I retreated to Sabbatical for a nice evening, somewhat troubled but I'm afraid it's time to dress for battle to take back the country from these wing-nuts, media wing-nuts included.
Also, for people interested in a great analysis of the war situation, Gore Vidal published a piece for the Independent in the U.K.
I can email it if anyone is interested. Just contact me at firstname.lastname@example.org
PARADISE VILLAGE MARINA, Nayarit, Mexico - There are some names that are less attractive for boats -- the one on the stern of this dinghy perhaps as good an example as any. This particular craft actually belongs to the workers in the Paradise Village Marina who seem to have a sense of the ironic.
Or it could be that they inherited the dinghy from some cruiser headed south or west who couldn't face crossing the seas towing a vessel with such a famous name.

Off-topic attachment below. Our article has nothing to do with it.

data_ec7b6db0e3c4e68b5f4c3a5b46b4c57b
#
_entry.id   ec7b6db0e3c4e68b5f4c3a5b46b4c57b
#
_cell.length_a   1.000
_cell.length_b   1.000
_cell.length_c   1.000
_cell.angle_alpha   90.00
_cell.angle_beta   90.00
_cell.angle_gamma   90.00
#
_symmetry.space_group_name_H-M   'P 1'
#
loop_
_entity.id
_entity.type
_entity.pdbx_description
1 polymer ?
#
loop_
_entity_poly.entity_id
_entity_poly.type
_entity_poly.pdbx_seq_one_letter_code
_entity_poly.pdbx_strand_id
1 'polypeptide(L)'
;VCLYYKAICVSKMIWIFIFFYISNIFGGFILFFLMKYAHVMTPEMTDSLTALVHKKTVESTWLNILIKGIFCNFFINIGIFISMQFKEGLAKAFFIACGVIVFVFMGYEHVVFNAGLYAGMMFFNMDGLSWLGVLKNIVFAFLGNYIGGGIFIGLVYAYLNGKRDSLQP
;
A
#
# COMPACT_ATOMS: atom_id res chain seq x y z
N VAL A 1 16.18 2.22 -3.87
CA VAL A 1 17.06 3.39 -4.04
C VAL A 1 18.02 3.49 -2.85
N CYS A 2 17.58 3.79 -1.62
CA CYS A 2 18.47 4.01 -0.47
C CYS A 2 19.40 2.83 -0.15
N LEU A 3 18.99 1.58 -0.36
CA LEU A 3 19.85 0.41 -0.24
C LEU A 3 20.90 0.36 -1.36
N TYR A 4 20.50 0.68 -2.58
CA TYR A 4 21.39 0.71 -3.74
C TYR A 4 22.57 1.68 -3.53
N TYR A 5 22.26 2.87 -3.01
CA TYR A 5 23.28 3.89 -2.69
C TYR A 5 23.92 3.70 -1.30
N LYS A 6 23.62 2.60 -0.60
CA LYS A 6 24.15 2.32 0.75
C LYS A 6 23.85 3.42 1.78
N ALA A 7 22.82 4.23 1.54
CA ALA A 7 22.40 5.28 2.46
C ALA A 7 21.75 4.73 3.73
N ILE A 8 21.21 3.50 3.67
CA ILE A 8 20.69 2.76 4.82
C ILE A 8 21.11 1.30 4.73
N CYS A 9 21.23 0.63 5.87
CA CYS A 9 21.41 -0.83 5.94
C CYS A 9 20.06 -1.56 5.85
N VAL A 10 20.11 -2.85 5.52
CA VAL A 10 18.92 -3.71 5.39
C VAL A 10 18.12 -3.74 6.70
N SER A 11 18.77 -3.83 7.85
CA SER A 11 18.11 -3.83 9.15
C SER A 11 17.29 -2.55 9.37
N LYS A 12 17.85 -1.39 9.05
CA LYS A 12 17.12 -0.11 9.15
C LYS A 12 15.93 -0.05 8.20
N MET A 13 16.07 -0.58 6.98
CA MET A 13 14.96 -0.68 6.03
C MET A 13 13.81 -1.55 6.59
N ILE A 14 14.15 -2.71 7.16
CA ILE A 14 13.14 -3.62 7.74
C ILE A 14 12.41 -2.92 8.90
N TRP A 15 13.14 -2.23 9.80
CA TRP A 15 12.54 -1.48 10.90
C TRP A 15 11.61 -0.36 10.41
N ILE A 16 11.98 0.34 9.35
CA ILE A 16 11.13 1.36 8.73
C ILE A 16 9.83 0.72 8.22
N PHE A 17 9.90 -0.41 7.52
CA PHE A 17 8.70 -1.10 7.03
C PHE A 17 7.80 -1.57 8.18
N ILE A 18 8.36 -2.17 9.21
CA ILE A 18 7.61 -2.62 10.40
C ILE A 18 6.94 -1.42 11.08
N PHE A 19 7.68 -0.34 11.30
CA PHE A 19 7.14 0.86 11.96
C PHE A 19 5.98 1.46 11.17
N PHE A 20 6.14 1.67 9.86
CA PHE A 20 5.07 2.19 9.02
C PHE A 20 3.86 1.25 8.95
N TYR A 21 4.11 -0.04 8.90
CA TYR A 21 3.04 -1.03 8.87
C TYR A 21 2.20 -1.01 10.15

The names of the boats in the marina vary from the pedestrian (Obsession), to the semi-riske (Nasty Habit), a fishing vessel, to Moon Me, owned by a retired California Highway Patrolman. And sometimes the names are almost hilarious (Breaking Wind). The wife of the owner of Breaking Wind won't let him use his boat name on the radio. Instead, they use the location of their on-shore residence to check in.
Every boat name seems to have a great story behind it. Sabbatical came with us from our last boat, also Sabbatical. And we came up with that name because we purchased the last Sabbatical from Stanford University's sailing program. And, well, we planned on taking off cruising while we took our sabbatical from the university. Sabbatical was called Ocean Girl when Don Tiffin owned it and it was only with great reluctance that he let us change the name.
We play with the name all the time. Admiral Fox will report to people at the university that I am on Sabbatical this semester. Quite true. And the license plate holder on my little red Nissan truck says 'I'd Rather Be On Sabbatical.' Quite true again.